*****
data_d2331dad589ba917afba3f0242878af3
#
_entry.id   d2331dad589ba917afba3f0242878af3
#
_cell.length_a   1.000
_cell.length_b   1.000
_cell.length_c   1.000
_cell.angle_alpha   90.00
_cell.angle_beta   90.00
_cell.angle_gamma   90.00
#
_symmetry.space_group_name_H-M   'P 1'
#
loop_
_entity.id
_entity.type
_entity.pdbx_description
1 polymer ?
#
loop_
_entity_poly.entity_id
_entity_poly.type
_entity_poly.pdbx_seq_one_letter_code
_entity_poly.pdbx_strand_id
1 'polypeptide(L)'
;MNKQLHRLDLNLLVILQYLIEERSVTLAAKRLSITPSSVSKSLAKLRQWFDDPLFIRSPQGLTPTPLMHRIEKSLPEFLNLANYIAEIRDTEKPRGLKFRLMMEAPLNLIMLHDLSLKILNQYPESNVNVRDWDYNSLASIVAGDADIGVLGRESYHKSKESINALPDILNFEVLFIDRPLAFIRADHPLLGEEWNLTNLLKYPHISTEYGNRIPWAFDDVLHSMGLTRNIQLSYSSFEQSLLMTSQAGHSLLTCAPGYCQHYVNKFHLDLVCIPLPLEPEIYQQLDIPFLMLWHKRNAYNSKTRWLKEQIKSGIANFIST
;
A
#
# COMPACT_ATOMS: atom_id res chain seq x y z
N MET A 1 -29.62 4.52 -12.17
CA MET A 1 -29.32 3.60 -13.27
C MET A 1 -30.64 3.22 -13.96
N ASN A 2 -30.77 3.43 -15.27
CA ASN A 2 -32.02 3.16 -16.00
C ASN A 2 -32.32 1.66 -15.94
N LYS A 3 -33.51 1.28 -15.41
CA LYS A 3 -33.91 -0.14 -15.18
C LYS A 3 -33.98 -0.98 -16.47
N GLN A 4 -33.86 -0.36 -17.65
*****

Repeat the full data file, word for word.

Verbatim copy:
data_d2331dad589ba917afba3f0242878af3
#
_entry.id   d2331dad589ba917afba3f0242878af3
#
_cell.length_a   1.000
_cell.length_b   1.000
_cell.length_c   1.000
_cell.angle_alpha   90.00
_cell.angle_beta   90.00
_cell.angle_gamma   90.00
#
_symmetry.space_group_name_H-M   'P 1'
#
loop_
_entity.id
_entity.type
_entity.pdbx_description
1 polymer ?
#
loop_
_entity_poly.entity_id
_entity_poly.type
_entity_poly.pdbx_seq_one_letter_code
_entity_poly.pdbx_strand_id
1 'polypeptide(L)'
;MNKQLHRLDLNLLVILQYLIEERSVTLAAKRLSITPSSVSKSLAKLRQWFDDPLFIRSPQGLTPTPLMHRIEKSLPEFLNLANYIAEIRDTEKPRGLKFRLMMEAPLNLIMLHDLSLKILNQYPESNVNVRDWDYNSLASIVAGDADIGVLGRESYHKSKESINALPDILNFEVLFIDRPLAFIRADHPLLGEEWNLTNLLKYPHISTEYGNRIPWAFDDVLHSMGLTRNIQLSYSSFEQSLLMTSQAGHSLLTCAPGYCQHYVNKFHLDLVCIPLPLEPEIYQQLDIPFLMLWHKRNAYNSKTRWLKEQIKSGIANFIST
;
A
#
# COMPACT_ATOMS: atom_id res chain seq x y z
N MET A 1 -29.62 4.52 -12.17
CA MET A 1 -29.32 3.60 -13.27
C MET A 1 -30.64 3.22 -13.96
N ASN A 2 -30.77 3.43 -15.27
CA ASN A 2 -32.02 3.16 -16.00
C ASN A 2 -32.32 1.66 -15.94
N LYS A 3 -33.51 1.28 -15.41
CA LYS A 3 -33.91 -0.14 -15.18
C LYS A 3 -33.98 -0.98 -16.47
N GLN A 4 -33.86 -0.36 -17.65